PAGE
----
FSU researchers: Most fires in Florida go undetected

By: Zachary Boehm

A new study by Florida State University researchers indicates that common satellite imaging technologies have vastly underestimated the number of fires in Florida.

Holmes Nowell
Christopher Holmes, assistant professor in the department of Earth, Ocean and Atmospheric Science, and Holly Nowell, postdoctoral researcher in EOAS.

Their report, published in collaboration with researchers from the Tall Timbers Research Station and Land Conservancy, challenges well-established beliefs about the nature and frequency of fire in the Sunshine State. While there were more fires than expected, researchers said, strategically prescribed burns throughout the state are proving an effective force against the ravages of wildfire.

The paper appears in the journal Geophysical Research Letters.

For scientists studying fire, sophisticated satellites whizzing far above the Earth’s surface have long represented the best tool for monitoring wildfires and prescribed burns — carefully controlled and generally small fires intended to reduce the risk of unmanageable wildfires.

But FSU researchers suggest that fire experts themselves have been getting burned by faulty data, and that broadly accepted estimates of fire area and fire-based air pollutants might be flawed.

“There are well-known challenges in detecting fires from satellites,” said lead investigator Holly Nowell, a postdoctoral researcher in the Department of Earth, Ocean and Atmospheric Science. “Here we show that only 25 percent of burned area in Florida is detected.”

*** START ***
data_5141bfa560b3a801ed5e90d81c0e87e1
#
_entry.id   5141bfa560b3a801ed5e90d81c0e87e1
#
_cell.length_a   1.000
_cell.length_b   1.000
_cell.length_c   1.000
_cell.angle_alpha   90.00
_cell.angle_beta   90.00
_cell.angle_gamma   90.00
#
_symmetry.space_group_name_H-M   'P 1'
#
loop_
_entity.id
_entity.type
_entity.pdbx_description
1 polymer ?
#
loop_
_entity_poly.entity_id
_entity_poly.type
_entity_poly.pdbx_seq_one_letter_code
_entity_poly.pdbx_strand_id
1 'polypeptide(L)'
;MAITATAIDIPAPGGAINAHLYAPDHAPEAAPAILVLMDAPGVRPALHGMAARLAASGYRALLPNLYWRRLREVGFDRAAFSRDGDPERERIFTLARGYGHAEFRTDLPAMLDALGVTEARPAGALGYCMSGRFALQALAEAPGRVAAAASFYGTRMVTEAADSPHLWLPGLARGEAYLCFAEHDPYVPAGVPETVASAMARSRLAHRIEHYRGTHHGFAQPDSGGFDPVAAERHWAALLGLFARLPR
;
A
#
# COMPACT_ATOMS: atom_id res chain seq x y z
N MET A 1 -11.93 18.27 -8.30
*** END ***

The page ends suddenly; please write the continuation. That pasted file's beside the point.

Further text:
Using comprehensive ground-based fire records from the Florida Forest Service — which regulates and authorizes every request for a prescribed burn in the state — researchers found dramatic discrepancies between fires detected by satellites and fires documented by state managers.

prescribed fire Florida
Austin Dixon of the Tall Timbers Research Station and Land Conservancy monitors a prescribed burn. Credit: Kevin Robertson

The majority of fires in Florida come in the form of prescribed burns, but because these fires are designed to be brief and contained, they often fall under the radar of satellites soaring overhead.

This is especially true in a state like Florida, where dense cloud cover is common and the warm, wet climate allows vegetation to regrow quickly after a blaze, disguising the scars that fires leave in their wake.

“Like a detective, satellites can catch a fire ‘in the act’ or from the ‘fingerprints’ they leave behind,” said study co-author Christopher Holmes, an assistant professor in EOAS. “In our area, catching an active fire in a thermal image can be hard because the prescribed fires are short, and we have frequent clouds that obscure the view from space.”

The state fire records also revealed a counterintuitive truth: Unlike in western states such as California, where dry conditions frequently produce massive increases in destructive and often uncontrollable fires, Florida actually experiences a decrease in land consumed by fire during drought.

When drought conditions emerge, researchers said, officials are less likely to authorize prescribed burns. And because prescribed burns account for the overwhelming majority of fires in the state, overall fire activity decreases.